Canadian Car and Foundry C-1 Huard (Loon) / Frank
“Of all the fighter planes in service in North America, nothing is more profitable than Canadian Car and Foundry Chasseur No.1 Huard. More commonly known as Freak or Loony. It's one of the world's most popular fighters, a fighter all pirates love. An elegantly simple wooden bush plane equipped either with wheels or floats, decent armor and four machine guns. It doesn't break down, stall, freeze up and can be repaired by a sixteen years old with a pair of pliers, a hammer and tractor parts. It'll fly whether it's covered in mud, ice or has its air filters filled with sand. It’ll take off from a pond, a plowed field or any leveled piece of real estate. You just need to be gentle with it or you’ll end up in a collision course with the ground .The Quebecers put the plane on a coin, some pirate gangs use it on their flag. Since the end of the North East War, the Loony has become one of Québec’s greatest exports. After that comes wood, aluminum, Jesuit missionaries and crazed mercenaries. "
- Ivan Orlov, Air Action Weekly Denver correspondent.
The Winter War of 30-31 was Québec’s first taste modern were the air force is king. However, the harsh Québec winter is not kind to engines and delicate parts and maintaining a plane airworthy in these conditions is a challenge. The AAQ anticipated that problem before the Winter War realising that it’s few Great War era biplanes and Bandits would not be sufficient to challenge the impressive ROAF. In panic it asked Canadian Car and Foundry (CCF), a Montreal aircraft company to quickly produce a combat aircraft to fill the void. CCF was already producing a sea plane that had the reputation to be able to fly in any conditions, the Malard. By adding armour and machineguns, they created the first Québec combat airplane, the Huard.
Design History: The Malard was a quick and manoeuvrable aircraft. It was popular since it could take off from everywhere and had the agility to execute fancy manoeuvres. The designers were hoping that this agility could be reflected by the converted plane. The designed was simple to execute and at the end of October 1930, the first 20 Huards where deployed. They turned out to be O.K. fighters and the low maintenance needs were appreciated by the skeleton ground crews of the AAQ. However, the plane was not able to reproduce the agility of the Malard, because of the added weight of the armour and the weapons. The small Pratt and Whitney engine also had problem coping up with the added weight. The Huard developed a reputation to get out of control as soon as it is asked to do something unusual. But, the reliability of the plane and its little need for maintenance allowed the AAQ to field aircrafts every day to challenge the RAOF.
The AAQ achieved air superiority during the conflict because of the Huard. They flew in conditions that grounded other fighters. It is a capable fighter; it achieved a 1 to 1 kill ratio despite being flown by pilots with rudimental training. –L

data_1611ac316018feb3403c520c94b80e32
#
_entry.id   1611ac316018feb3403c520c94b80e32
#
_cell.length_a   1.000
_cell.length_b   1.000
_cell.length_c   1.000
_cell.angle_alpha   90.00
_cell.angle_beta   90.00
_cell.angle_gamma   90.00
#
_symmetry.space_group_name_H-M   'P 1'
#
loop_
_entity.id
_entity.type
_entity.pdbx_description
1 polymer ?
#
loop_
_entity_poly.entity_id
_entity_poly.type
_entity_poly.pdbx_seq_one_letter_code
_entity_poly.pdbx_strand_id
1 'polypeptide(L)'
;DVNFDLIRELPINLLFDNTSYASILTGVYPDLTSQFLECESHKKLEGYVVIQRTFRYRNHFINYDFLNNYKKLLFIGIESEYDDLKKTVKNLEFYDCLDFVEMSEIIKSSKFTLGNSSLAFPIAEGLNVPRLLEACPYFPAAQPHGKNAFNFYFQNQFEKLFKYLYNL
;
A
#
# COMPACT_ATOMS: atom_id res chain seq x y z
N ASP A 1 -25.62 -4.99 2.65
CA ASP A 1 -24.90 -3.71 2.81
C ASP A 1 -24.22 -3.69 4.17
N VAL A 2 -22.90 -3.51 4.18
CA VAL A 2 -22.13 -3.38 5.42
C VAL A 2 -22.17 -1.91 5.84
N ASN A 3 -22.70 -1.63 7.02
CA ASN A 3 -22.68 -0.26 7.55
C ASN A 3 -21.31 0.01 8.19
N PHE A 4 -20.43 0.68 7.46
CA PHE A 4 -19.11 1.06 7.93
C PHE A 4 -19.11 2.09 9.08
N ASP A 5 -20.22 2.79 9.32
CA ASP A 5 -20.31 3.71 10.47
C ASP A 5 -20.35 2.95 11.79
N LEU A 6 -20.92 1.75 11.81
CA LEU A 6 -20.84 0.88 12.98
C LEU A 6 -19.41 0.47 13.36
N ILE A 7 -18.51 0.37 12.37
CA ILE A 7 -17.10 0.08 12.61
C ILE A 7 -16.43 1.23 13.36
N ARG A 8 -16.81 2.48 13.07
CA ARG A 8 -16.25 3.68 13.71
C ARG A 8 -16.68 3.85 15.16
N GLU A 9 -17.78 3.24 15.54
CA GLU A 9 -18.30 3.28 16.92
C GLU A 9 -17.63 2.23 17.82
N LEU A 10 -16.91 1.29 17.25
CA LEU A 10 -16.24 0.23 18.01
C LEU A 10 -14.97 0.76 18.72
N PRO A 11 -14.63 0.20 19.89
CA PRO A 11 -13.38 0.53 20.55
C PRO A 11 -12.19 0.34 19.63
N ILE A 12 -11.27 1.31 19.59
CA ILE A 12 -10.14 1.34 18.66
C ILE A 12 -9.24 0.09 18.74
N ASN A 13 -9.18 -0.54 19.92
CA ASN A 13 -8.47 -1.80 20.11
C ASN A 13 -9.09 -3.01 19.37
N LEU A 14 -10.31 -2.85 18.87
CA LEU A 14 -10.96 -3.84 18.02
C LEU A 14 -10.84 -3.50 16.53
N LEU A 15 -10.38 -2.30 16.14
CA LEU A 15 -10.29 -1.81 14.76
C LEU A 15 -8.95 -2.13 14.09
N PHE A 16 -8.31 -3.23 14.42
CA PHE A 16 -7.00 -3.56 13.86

Manufacturer: CCF is still today one of the biggest corporation in Québec. Before the Great War CCF was a producer of steel and of train cars. However, the return of competent pilots and mechanics form Europe allowed for the company to start a small airplane production. After some prototypes, the Malard was the first commercial production in 1935 before it got the contract to build the Huard. But recently, with the Vermont factory affair, CCF has been under the threat of nationalisation by the government. Only a “gift” of several Bell planes and promises of more jobs in the Montréal plant saved the company. However, the “Parti des Patriotes” a radical right-wing movement and Governor Daniel Levesque are still asking for the nationalisation of the company. However, their bestseller remains the Huard, that can be seems everywhere on the continent
With the lack of success of the Héron and the emergence of Bombardier, CCF lost its dominant market position. However, the popularity of the Huard on the private market will allow the company to remain profitable for many years to come..-L
Role and deployment: From front line fighter during the early years of the République, the Huard has now been relegated to second and third line defence. However its ability to land every where and affordable price makes it a plane of choice for the Sureté Républicaine (Québec national police force -L). Operating from bases on small lakes, these pilots are in charge of patrolling Québec’s vast borders. The reliability of the Huard insures that the borders can be patrolled all the time, so the aging airplane should still be a common sight over Québec for many years to come.
Unfortunately the Huard is, for the same reasons, a very popular plane with pirates and bootleggers, since it can operate from almost any location.-L
Pilots and Campaign: Jacob “Bolo” Gros-Louis is one of the most famous Sureté Républiocaine patrolmen. On December 1936 he spotted a Maritime Provinces zeppelin near Rivière-du-Loup. Gros-Louis followed it undetected until he could alert the closest AAQ unit. When the interceptors arrived, Gros-Louis joined the fight and got one kill as the badly damaged zeppelin was turned back. For his action Gros-Louis was awarded the Croix de St-Michel from the hand of Premier Duplessis himself.
Manufacturer: Canadian Car and Foundry Limited
Engine: Pratt and Whitney Moose (552 HP)
Wing Span: 23 feet 3 inches
Length: 20 feet 6 inches
Height: 12 feet 11 inches
Loaded Weight: 4500 Lbs
Service Ceiling: 18 000 feet
Range: 400 miles
Max Speed: 250 M.P.H.
Max Acceleration: 32.8 ft/s2
Max Deceleration: 65.6 ft/s2
Weapons: 4 Maxim 1918 10mm Machineguns
BTN: 9, Max speed: 3, Max Gs: 4, Acceleration: 1
Weapons: 4 X 40, 1 Rocket Hardpoint
Armour: 110 (N: 30, PL: 20, PT: 10, SL: 20, ST: 10, T: 20)
Special Caract: -1 Rocket HP, Flotation gear, Heavy Stick
In service of: Any nation
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Malphas, over and out